If you decide to log in through your Google (Gmail) or LinkedIn account (but only then), the respective provider may read or set cookies. Both Google Inc. and LinkedIn Corporation are companies located in California, USA. See the Google and LinkedIn websites for those services' respective terms and policies.

Google, Inc. and LinkedIn Corporation are each Safe Harbor certified; they have each notified the U.S. Department of Commerce that they adhere to the U.S.-EU Safe Harbor Framework developed by the U.S. Department of Commerce in coordination with the European Commission. The U.S.-EU Safe Harbor Framework provides guidance for U.S. organizations on how to provide adequate protection for personal data from the EU as required by the European Union's Directive on Data Protection.

Limiting the use of Cookies

Most internet browsers allow you to adjust cookies acceptance settings, i.e. not to store cookies persistently. You are usually able to see the content of cookies and delete certain or all cookies. Many browsers also offer an ‘incognito mode’ that does not accept persistent cookies. Please consult your browser’s help section (or use a search engine) if you need assistance with these browser features.

Messages

Messages sent within Scipedia will be processed in order to deliver them to the respective recipient(s). Scipedia may also process the message randomly in order to investigate it and extract information. Results of such processing (but not the message content itself) may be stored permanently for Scipedia’s own purposes. Scipedia respects the confidentiality of private communications, therefore, the process is fully automated and, unless the fully automated processing indicates a security threat or abusive behavior, no person but the recipient(s) will be cognizant of the message.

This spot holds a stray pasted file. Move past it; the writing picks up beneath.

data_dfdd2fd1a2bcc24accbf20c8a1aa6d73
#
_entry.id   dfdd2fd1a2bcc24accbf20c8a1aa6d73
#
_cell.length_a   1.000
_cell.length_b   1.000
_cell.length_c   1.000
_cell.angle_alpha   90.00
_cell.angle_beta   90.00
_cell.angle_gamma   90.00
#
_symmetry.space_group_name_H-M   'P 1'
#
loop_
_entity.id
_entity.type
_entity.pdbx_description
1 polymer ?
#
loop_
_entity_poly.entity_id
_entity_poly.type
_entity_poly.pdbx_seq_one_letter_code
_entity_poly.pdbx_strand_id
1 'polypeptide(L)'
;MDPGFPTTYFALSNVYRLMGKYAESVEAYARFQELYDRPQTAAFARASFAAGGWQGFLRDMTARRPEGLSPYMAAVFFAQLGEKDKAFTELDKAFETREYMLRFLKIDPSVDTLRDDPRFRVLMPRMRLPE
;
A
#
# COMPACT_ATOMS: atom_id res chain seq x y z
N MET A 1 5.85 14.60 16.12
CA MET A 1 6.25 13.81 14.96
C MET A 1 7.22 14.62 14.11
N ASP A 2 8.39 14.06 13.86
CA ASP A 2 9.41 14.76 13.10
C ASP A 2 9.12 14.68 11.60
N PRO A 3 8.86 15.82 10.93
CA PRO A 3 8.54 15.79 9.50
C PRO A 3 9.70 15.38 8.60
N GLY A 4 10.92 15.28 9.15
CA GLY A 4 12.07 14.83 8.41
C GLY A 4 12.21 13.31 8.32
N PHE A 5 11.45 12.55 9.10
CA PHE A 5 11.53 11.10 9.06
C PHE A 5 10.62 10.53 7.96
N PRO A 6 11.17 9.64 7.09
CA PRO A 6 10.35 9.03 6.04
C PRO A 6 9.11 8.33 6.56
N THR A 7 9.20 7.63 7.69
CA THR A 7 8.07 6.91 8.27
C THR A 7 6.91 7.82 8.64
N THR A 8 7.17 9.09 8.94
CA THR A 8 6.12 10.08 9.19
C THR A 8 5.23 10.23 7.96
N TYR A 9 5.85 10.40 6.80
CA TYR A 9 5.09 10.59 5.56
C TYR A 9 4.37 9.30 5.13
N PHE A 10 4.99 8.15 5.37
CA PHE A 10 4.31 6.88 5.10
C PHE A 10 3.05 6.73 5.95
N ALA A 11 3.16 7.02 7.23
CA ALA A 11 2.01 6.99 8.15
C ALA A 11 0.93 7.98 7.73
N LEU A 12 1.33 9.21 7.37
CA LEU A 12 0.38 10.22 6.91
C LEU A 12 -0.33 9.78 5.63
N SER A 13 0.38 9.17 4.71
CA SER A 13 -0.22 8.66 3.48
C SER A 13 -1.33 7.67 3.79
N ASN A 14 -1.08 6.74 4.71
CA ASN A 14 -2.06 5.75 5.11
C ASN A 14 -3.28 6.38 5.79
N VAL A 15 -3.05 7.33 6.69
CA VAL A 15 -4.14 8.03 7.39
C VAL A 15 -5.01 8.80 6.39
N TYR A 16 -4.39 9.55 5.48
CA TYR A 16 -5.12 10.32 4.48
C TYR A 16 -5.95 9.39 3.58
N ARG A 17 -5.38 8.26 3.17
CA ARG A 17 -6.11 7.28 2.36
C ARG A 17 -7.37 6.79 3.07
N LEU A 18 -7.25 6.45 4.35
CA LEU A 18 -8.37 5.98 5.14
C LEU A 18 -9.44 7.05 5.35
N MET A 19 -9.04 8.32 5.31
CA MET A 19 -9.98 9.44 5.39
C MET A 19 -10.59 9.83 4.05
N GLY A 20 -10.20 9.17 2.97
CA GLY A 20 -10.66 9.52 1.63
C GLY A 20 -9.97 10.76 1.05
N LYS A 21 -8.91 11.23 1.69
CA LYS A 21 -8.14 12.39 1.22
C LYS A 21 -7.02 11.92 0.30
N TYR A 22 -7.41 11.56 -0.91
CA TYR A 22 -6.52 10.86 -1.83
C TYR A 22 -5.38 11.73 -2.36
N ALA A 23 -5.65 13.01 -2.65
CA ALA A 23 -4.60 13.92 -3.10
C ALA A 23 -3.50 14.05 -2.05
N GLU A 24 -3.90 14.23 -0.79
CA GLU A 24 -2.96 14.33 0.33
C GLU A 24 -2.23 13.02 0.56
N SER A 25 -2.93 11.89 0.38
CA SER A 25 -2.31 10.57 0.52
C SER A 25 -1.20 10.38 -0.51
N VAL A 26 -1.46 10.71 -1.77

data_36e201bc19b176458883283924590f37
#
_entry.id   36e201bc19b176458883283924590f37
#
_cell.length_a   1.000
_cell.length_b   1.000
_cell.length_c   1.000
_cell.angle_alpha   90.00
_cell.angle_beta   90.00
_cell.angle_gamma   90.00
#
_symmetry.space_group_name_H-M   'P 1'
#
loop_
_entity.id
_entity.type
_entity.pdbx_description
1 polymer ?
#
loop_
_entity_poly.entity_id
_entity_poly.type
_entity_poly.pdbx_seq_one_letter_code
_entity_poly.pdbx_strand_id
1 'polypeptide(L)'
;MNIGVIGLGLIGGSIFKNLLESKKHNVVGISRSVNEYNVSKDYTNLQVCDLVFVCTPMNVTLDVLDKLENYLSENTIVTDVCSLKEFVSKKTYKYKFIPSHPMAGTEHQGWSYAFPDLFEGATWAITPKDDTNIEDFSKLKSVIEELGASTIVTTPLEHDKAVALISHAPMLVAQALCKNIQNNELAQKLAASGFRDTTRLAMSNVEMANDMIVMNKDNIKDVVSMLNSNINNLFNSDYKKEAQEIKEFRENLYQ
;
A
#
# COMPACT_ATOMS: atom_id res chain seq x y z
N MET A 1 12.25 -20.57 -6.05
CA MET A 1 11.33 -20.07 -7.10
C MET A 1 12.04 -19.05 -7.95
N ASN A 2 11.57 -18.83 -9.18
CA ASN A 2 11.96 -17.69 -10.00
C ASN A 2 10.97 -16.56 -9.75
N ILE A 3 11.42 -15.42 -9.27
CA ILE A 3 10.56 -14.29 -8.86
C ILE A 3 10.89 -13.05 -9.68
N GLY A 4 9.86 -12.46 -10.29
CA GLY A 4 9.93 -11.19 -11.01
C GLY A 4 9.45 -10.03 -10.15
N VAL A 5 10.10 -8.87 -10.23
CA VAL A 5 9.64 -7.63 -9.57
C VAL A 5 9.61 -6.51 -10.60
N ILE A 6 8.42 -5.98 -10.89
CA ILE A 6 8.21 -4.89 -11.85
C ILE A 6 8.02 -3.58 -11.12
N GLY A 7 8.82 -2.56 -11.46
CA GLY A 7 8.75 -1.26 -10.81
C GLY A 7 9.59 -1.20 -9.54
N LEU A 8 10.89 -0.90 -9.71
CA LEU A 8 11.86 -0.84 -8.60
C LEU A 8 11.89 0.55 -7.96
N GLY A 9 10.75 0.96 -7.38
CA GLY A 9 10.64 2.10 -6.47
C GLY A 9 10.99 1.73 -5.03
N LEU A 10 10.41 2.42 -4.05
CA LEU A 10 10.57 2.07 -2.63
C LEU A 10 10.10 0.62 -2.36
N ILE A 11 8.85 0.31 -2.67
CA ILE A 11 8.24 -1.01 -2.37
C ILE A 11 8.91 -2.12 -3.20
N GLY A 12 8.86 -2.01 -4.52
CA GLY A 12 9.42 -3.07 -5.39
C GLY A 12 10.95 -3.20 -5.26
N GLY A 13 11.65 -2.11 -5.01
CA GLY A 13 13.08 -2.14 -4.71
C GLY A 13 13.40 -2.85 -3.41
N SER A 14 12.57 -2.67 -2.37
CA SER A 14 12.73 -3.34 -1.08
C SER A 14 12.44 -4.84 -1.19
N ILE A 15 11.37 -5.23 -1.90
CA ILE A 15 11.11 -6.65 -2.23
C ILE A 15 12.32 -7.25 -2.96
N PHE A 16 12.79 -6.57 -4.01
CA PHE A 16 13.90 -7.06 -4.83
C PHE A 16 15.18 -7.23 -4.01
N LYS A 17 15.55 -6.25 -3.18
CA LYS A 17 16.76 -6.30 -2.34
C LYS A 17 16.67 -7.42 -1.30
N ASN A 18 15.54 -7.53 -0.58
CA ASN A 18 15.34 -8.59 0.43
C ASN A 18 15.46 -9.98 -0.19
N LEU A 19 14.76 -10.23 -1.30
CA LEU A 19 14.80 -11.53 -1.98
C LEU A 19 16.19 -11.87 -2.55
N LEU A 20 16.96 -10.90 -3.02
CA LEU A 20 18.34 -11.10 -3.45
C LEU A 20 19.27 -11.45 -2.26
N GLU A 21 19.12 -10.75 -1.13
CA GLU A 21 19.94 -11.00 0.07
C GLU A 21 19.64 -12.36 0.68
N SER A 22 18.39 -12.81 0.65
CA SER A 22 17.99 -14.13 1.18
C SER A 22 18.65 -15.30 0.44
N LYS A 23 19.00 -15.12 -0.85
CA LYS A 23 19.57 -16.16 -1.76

Messages will generally not be shared with any third party. Scipedia may nevertheless be obliged to share or grant access to messages if ordered to do so by a court or a competent judicial authority.

Transmission of data

Scipedia will not sell or otherwise share personal data.

Scipedia reserves the right to appoint third parties to certain tasks, such as database or software development. For that purpose, it might be necessary for personal data to be shared with and processed by such third parties. In this case, Scipedia remains fully responsible for your personal data and will bind any and all third parties to a written agreement ensuring they comply with this statement on privacy and data protection. Scipedia is committed to its user's privacy, hence we are dedicated to choosing a contractor that is trustworthy, and who will operate under the legal regime of the Directive 95/46/EC.

Changes to this Privacy Policy

By using the Service, you expressly agree to this Statement on Privacy and Data Protection.

We may change this Privacy Policy from time to time. If we make significant changes in the way we treat your personal information, or to the Privacy Policy, we will provide notice to you on the Services or by some other means, such as email. Please review the changes carefully. If you agree to the changes, simply continue to use our Services. If you object to any of the changes to our terms and you no longer wish to use our Services, you may close your account(s). Unless stated otherwise, our current Privacy Policy applies to all information that we have about you and your account. Using our Services after a notice of changes has been communicated to you or published on our Services shall constitute consent to the changed terms or practices.